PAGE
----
There are funny and touching moments too.  He learns to read and then tries out his skills on the kids he babysits for.  I figured you'd appreciate this line, Annie:
And it wasn't like you could read to all of them at once, or even three of them, or two.  It was five kids, five books.
     This takes a long time.  I'm not lying.
     But I didn't care, because I figured it all out, thanks to Miss Cowper's County Literacy Unit.
     I figured out Sam-I-Am for Phronsie.
     I figured out Circus McGurkus for Davie.
     I figured out Jack, Kack, Lack, Mack, Nack, Ouack, Pack, and Quack for Joel.
     I figured out Andy and the thorn in the lion's paw for Polly.
     And I even figured out why Wilbur is one terrific pig for Ben.
     You know what this feels like, to figure all this out?
     Do you really know what it feels like?
Okay, so now I'm coming to the problematic part: the ending.  There are a lot of bad things that happen in among the good things.  But almost all of it gets resolved.  People change.  Those who can't communicate learn to listen to each other.  Young romance stays true.  The town's suspicions are dispelled.  Parents reconcile.  There's even the implication that the horrendous dad has turned a new leaf. 

I want to say, Yes, but...

This is a book aimed at 10 to 14 year-olds.  We don't need gritty realism throughout.  There's a lot to think about in this book, and the bad things people do to each other -- especially the bad stuff adults do to kids -- is harsh.  But it's well written:  one can imagine inhabiting that life.  But I just don't believe a father who's been uncommunicative and violent to his entire family is all of a sudden going to realize that kind of behavior is a bad thing and stop.  So how do we present the world to a ten year-old?  Look, there's bad stuff, some parents hit their kids.  Do we end on a more realistic but depressing note, saying that kind of parent isn't going to stop?  Or do we hand out a little hope with the bad news?  Schmidt opted for the hope.  I wish he'd found a more nuanced way to deal with it, but it's still a really good book.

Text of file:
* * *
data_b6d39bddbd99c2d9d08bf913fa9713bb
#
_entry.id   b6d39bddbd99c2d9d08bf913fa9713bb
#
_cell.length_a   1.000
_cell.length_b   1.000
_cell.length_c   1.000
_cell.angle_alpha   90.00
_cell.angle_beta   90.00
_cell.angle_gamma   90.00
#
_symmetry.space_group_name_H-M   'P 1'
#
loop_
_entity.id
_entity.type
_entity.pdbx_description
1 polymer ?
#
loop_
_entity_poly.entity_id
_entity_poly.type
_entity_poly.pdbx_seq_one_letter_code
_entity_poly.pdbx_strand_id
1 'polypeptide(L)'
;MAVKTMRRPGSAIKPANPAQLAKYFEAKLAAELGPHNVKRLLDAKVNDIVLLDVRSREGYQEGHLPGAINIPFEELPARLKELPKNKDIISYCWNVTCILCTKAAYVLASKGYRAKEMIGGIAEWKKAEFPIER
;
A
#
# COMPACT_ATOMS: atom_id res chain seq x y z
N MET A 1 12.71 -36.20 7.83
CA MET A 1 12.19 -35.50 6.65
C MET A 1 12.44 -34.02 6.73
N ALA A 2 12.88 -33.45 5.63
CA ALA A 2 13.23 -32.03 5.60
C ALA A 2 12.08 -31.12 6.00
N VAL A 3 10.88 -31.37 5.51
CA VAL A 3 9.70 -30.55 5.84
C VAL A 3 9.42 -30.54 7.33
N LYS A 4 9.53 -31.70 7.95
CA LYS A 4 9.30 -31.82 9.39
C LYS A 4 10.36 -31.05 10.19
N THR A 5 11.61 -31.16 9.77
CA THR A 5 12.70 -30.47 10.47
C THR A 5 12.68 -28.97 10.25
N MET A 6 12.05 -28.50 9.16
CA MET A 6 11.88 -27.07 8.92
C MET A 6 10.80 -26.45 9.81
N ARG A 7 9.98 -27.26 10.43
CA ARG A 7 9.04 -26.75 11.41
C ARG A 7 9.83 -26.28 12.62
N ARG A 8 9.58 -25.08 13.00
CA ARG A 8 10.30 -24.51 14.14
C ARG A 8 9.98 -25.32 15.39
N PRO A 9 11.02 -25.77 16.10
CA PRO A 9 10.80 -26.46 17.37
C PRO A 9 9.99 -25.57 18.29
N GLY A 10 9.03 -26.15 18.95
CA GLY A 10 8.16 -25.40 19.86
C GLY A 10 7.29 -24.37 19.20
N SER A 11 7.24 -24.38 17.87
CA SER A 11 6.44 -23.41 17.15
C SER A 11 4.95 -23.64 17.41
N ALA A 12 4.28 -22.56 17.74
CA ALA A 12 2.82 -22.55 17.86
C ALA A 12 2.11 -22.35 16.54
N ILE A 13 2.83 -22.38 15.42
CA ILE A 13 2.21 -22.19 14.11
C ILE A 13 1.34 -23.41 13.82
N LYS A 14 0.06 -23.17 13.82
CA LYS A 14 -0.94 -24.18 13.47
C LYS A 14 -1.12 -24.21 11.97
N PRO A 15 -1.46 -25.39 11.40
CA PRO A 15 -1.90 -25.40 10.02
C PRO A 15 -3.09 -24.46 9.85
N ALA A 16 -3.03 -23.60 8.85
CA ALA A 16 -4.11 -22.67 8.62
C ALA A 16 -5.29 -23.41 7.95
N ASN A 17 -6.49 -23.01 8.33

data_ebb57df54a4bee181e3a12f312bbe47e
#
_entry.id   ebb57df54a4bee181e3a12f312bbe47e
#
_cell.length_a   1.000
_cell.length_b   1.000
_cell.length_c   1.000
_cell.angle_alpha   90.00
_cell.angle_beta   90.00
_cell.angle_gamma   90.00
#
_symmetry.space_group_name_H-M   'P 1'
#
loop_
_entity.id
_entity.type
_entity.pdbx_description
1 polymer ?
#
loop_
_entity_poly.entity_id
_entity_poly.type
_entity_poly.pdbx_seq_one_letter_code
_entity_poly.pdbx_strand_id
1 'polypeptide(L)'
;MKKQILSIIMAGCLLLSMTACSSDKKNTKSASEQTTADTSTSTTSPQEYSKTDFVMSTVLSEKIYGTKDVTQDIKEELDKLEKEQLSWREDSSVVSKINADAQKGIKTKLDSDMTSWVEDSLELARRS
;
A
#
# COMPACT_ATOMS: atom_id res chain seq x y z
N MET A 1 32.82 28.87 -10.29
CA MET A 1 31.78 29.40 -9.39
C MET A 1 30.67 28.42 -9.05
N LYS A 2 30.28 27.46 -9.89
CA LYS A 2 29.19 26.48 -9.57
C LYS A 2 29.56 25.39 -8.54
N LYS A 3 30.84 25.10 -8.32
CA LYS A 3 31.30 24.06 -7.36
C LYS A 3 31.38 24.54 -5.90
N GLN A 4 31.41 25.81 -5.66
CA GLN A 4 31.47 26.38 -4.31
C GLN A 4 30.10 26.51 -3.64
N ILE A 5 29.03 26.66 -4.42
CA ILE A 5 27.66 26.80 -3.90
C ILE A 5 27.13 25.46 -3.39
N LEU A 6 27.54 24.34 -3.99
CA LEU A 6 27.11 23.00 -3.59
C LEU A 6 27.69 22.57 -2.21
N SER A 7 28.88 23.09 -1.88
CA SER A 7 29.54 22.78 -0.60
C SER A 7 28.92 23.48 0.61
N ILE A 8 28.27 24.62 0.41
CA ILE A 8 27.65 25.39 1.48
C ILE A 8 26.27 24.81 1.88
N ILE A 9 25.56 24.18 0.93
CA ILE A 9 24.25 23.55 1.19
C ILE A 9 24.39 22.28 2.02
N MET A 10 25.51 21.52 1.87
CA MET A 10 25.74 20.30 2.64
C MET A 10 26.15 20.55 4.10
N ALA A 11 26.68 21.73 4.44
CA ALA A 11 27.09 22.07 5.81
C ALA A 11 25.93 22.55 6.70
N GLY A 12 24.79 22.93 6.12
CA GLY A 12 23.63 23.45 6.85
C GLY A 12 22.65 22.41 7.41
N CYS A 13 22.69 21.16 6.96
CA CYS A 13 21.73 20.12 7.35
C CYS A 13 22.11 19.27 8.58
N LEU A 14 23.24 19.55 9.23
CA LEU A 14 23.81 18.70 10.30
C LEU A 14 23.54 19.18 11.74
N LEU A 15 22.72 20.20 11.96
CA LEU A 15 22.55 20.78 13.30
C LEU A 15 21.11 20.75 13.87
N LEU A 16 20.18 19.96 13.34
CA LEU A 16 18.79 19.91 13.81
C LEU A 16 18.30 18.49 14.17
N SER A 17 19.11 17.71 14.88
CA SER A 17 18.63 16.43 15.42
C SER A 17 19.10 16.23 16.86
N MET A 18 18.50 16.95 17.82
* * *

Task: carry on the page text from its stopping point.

Love,

Deborah

4 comments:

  1. Wait -- he's reading to the Five Little Peppers? I think that sold me on the book right there, happy ending or no happy ending.

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  2. A lot of my students like problem novels, but Schmidt tends to have more of an adult sensibility to his books. I will have to read this one first. And a kid is reading Five Little Peppers? Even in 1968, that was an odd choice.

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  3. Oh wow, I didn't catch the Five Little Peppers reference (haven't read it since childhood), although I kept thinking, Phronsie? Phronsie? He's not reading 5LP; Schmidt has just given their names to the kids Doug babysits.

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  4. My youngest has this Audubon on the room of her wall. We found it at an auction (along with 2 others) and we joke it is our retirement fund. If only!